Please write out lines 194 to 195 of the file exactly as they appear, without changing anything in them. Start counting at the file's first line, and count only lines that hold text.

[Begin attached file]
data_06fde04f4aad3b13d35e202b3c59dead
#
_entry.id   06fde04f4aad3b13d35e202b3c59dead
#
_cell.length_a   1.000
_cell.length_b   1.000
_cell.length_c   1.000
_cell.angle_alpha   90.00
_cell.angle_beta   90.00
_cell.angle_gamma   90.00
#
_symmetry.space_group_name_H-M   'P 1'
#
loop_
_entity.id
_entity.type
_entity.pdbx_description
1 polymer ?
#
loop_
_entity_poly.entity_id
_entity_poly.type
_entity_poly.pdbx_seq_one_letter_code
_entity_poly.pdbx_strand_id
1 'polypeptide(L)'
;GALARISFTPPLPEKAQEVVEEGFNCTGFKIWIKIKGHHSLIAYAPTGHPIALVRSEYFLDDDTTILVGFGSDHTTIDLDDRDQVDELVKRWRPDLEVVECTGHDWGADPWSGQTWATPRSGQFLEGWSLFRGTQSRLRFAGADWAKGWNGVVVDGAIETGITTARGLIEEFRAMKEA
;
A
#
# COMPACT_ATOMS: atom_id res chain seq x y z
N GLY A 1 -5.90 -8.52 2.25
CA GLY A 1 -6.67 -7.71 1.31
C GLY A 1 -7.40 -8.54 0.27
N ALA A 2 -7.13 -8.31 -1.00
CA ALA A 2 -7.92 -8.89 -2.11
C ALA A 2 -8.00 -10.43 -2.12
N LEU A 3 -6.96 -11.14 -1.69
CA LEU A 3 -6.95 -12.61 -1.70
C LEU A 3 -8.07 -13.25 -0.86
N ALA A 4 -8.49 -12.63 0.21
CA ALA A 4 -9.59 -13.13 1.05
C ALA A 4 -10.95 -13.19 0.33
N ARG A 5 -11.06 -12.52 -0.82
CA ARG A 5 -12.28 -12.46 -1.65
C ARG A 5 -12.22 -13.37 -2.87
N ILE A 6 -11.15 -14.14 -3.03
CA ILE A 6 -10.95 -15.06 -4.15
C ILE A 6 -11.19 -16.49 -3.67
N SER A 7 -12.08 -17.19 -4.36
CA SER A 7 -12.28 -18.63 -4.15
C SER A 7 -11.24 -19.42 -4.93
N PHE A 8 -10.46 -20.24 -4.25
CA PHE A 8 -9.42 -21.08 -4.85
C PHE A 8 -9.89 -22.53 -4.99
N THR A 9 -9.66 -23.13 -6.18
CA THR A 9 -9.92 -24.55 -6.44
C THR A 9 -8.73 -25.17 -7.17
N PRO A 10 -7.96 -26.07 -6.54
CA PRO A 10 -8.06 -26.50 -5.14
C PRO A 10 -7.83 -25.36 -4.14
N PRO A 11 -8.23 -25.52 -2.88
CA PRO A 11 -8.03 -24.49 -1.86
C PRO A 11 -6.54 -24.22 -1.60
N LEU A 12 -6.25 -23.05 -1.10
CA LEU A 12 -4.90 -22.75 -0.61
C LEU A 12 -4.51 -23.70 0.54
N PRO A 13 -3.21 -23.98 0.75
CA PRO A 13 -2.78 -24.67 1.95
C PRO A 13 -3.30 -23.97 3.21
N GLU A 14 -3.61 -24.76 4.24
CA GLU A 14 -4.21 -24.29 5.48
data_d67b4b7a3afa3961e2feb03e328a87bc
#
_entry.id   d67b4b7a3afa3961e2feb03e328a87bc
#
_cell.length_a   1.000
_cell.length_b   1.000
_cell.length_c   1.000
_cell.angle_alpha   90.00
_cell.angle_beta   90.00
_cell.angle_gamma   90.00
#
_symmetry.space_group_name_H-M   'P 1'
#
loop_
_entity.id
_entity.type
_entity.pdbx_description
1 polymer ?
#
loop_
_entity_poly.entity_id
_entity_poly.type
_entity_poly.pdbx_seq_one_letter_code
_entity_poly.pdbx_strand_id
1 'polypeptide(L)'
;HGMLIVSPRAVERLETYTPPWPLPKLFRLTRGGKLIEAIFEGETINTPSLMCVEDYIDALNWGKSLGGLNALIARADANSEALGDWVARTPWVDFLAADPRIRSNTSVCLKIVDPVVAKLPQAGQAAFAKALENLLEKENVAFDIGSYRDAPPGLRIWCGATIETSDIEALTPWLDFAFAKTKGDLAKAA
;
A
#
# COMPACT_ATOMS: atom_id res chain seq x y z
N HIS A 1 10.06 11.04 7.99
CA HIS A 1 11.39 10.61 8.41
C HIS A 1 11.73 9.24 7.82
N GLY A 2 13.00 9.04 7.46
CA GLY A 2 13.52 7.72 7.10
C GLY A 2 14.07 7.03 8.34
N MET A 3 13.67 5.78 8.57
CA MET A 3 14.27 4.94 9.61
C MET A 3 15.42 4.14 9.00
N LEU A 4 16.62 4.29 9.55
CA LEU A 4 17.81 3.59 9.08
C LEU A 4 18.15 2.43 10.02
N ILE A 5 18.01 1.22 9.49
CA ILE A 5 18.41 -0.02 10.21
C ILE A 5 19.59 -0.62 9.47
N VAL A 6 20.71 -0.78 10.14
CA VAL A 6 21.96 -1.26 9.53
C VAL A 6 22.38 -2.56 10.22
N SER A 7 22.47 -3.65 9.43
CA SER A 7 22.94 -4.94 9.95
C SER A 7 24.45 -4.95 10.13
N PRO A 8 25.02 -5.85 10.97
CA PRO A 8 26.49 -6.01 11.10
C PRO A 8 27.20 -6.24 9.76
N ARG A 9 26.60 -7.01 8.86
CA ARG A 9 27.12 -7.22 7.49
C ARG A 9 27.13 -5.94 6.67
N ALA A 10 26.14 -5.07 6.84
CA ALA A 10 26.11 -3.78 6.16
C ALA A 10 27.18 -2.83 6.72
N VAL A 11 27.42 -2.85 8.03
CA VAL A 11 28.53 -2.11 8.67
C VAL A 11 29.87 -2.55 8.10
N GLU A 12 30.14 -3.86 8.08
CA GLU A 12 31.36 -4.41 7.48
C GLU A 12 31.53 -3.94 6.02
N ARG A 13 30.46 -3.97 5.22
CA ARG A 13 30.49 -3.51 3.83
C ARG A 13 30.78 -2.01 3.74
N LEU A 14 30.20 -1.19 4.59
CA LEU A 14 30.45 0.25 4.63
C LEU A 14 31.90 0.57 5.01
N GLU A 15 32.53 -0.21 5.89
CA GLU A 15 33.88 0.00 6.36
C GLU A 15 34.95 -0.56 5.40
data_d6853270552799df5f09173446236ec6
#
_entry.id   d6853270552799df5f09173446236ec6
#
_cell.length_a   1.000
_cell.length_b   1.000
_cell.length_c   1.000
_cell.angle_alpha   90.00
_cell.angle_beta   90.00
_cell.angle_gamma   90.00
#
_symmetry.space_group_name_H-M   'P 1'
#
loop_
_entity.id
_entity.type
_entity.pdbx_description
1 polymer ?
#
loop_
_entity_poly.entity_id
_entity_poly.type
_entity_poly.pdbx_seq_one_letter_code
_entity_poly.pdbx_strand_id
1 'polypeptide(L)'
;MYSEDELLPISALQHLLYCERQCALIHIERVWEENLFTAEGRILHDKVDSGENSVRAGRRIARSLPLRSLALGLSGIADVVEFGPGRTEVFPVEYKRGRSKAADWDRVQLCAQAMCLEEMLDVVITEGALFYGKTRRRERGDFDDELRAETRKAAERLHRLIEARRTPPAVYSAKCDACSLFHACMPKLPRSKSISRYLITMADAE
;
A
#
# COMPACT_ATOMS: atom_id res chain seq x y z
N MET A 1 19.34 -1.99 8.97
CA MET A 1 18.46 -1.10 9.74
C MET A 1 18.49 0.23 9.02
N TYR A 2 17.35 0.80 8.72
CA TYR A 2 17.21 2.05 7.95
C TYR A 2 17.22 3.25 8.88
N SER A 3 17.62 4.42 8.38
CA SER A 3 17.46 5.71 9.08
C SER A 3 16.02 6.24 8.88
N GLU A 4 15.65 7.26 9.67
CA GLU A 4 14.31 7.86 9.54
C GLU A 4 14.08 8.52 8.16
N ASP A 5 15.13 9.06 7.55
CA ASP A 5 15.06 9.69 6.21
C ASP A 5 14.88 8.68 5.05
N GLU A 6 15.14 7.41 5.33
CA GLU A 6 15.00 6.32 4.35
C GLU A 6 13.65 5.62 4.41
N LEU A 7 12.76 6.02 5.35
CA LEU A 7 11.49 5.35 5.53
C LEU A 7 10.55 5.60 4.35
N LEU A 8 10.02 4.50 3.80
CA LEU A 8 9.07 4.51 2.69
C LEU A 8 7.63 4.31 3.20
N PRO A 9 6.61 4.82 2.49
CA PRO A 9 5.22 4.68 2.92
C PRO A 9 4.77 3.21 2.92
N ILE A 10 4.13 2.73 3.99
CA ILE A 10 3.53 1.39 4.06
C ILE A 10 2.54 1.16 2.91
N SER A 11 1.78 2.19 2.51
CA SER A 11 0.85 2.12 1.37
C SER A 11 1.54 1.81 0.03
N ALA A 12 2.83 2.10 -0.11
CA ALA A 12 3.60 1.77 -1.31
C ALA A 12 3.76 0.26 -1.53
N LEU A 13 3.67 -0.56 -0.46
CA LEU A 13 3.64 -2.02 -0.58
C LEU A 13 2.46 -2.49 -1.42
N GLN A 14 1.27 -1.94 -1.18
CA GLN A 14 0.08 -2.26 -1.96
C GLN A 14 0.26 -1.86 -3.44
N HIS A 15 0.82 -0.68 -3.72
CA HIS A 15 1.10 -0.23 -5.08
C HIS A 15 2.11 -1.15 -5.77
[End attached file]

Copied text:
C GLU A 6 13.65 5.62 4.41
N LEU A 7 12.76 6.02 5.35